Career Path: From Technology to MusicCohen came to the business of social media management for bands after having worked for startups and technology companies such as Netscape, Hewlett-Packard, and Cisco. He has always been a music junkie, but he only spent a little time in radio during college as the industry was shifting to algorithm-driven playlists—a creativity stifler for his future as a disc jockey.
Cohen shifted gears and built his career in technology, but he never let it dim his music junkie passions. But as the business climate began to change, having a steady job didn’t necessarily protect you from layoffs or restructuring. In 2011, he was covering a local concert as a journalist when he interviewed a band named Huey Lewis and the News. At that time, Huey Lewis and the News had just over 7,000 likes on Facebook and the band wasn’t yet on Twitter. Cohen pitched his vision for making the band’s social channels sing. A few months later, he decided to make the jump into social for musicians spurred on by this success.
Don’t Overlook Truly Meaningful ContentFor musicians, Cohen says ideal content is well-crafted footage of a live video performance. “It’s the best way for people to see how interesting and fun a band’s concerts are. Social media is what MTV used to be,” he says. In addition to that core content type for his clients, he focuses a lot on using the artist’s lyrics to create memes.
“A band’s songs are usable poetry. That kind of content will travel quite well because it demonstrates artistic value and invites audiences into an experience.”All businesses also have these hidden gems of content that will engage their key audiences because they are so relevant. In his work, Cohen is out to use social channels to drive ticket sales and grow followings. He notes how record labels and agencies repeatedly miss the mark by doing things like posting pictures of the band’s meals.|
“Bands have their art and lyrics. There is a reason brands pay a lot of money to use music with their products. Don’t ignore that aspect of how connected to emotion and music are,” says Cohen.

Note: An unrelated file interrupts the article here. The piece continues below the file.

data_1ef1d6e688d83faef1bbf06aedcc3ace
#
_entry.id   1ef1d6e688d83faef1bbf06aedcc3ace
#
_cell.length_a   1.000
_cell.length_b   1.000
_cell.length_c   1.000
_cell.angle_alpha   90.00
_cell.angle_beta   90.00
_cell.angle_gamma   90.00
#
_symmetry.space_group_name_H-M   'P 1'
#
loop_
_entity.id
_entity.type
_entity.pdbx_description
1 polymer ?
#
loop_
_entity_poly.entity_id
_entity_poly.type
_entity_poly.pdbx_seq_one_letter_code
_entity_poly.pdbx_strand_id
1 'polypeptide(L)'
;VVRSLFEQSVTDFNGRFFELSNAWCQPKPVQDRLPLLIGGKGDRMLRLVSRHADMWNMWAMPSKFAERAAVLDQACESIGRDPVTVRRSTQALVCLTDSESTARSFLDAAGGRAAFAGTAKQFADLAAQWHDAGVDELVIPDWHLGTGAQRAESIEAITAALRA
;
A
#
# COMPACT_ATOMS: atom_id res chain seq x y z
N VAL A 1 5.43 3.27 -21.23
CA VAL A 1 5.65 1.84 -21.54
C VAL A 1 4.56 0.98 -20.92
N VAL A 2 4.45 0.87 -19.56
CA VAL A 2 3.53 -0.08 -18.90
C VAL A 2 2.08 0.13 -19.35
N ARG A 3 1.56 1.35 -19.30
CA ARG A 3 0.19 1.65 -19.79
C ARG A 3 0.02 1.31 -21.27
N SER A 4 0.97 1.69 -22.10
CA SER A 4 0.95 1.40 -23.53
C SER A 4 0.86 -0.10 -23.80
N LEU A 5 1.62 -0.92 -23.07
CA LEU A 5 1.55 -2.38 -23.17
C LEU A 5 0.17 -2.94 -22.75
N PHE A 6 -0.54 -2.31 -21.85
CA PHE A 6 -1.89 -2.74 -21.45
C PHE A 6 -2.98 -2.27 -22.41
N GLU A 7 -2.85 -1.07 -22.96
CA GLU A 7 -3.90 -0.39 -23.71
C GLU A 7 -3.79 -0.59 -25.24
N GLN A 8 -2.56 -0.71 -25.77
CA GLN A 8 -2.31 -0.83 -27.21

Social Media Helps Connect Audiences to Unique ArtistsFrom his time in radio, Cohen has witnessed deep changes that social media has made possible for musicians. Of his client Jake Shimabukuro he says, “In the days before social media, it would have been really difficult for people like him [Shimabukuro] to be successful. Someone who just played ukulele, performed solo, and didn’t sing wouldn’t have succeeded because he didn’t fit well into pre-defined music genres.” Social media has helped foster more sophisticated audience tastes and preferences for music, simply because there is now so much more to choose from. With video as his key platform, Cohen studies video engagement metrics.
In this piece, he writes about what he calls the inflation of video metrics. For Twitter his wisdom is that it’s harder to get people to click over to artist content from that social network vs. on Facebook. In his work, Cohen sometimes collaborates with band managers or agencies that also engage in paid social campaigns, but his success comes from great, consistent content—audiences do the rest. Cohen always has his eyes and ears out for new techniques or strategies that he can adopt. He references the great storytelling that goes into the Humans of New York Facebook page and tries to emulate their strategies. He is always on the hunt for good engagement work by comparing any page’s Likes count to its “People Talking About This” count.